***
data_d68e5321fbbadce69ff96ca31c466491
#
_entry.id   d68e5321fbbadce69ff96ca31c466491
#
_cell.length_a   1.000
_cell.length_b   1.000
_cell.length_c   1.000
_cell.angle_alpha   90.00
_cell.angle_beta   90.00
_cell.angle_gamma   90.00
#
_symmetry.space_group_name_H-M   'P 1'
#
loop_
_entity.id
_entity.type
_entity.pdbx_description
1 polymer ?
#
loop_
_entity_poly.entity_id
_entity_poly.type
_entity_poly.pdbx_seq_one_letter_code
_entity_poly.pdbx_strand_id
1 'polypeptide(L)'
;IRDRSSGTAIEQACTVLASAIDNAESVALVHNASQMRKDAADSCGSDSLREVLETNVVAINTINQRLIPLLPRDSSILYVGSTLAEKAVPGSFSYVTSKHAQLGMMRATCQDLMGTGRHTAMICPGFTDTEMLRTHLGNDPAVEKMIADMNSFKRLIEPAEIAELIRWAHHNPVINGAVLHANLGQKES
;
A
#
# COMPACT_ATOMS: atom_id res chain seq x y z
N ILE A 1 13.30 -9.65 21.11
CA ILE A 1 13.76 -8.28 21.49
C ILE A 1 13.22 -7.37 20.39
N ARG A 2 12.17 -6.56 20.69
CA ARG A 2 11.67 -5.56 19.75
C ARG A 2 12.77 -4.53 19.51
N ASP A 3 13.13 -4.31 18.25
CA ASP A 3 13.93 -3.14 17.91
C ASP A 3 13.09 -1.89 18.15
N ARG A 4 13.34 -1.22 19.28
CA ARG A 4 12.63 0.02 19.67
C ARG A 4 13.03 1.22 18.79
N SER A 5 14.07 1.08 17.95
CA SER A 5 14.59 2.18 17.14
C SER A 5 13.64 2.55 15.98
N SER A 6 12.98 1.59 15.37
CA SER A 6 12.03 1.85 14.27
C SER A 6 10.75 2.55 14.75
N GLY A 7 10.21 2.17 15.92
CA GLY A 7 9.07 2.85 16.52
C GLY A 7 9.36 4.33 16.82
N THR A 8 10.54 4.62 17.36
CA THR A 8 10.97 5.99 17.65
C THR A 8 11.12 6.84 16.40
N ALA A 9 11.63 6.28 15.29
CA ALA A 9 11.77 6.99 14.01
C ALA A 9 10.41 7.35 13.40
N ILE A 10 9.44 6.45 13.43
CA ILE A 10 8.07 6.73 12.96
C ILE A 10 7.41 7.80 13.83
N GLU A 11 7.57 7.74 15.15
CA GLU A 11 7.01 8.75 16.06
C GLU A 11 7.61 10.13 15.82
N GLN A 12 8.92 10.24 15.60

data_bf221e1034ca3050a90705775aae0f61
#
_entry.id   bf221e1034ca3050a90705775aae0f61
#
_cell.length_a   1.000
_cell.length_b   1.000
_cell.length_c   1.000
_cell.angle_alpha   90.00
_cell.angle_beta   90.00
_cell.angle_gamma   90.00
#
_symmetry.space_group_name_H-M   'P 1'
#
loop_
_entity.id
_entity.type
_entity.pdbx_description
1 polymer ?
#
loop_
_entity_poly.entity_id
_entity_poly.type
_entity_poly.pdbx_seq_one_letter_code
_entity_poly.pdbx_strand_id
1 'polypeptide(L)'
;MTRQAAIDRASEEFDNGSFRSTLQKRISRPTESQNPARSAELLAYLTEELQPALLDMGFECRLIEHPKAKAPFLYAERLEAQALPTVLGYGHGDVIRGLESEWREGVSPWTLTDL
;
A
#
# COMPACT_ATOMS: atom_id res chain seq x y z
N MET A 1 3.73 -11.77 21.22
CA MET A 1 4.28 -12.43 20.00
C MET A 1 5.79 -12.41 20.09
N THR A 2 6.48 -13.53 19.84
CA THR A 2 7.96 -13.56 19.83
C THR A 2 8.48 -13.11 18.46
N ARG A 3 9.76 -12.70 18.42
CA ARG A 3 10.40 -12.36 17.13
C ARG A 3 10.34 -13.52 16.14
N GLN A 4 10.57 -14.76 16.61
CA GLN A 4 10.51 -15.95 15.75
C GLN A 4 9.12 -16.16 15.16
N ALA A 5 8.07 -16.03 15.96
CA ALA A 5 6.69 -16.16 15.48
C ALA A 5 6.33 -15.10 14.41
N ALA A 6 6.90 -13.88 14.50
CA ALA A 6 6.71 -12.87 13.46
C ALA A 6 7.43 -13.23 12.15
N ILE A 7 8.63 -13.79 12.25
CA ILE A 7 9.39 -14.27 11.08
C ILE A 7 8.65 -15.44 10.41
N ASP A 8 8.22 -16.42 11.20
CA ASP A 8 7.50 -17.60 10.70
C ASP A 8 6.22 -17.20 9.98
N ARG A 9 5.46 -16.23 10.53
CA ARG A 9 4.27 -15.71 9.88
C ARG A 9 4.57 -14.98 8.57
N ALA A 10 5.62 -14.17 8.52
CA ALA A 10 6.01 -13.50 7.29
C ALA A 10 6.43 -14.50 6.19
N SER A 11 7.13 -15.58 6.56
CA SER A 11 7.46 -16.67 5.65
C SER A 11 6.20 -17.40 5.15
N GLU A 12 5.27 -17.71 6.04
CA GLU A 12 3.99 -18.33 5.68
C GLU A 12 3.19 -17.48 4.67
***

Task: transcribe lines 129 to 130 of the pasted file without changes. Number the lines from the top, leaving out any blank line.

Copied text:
CA GLU A 12 3.99 -18.33 5.68
C GLU A 12 3.19 -17.48 4.67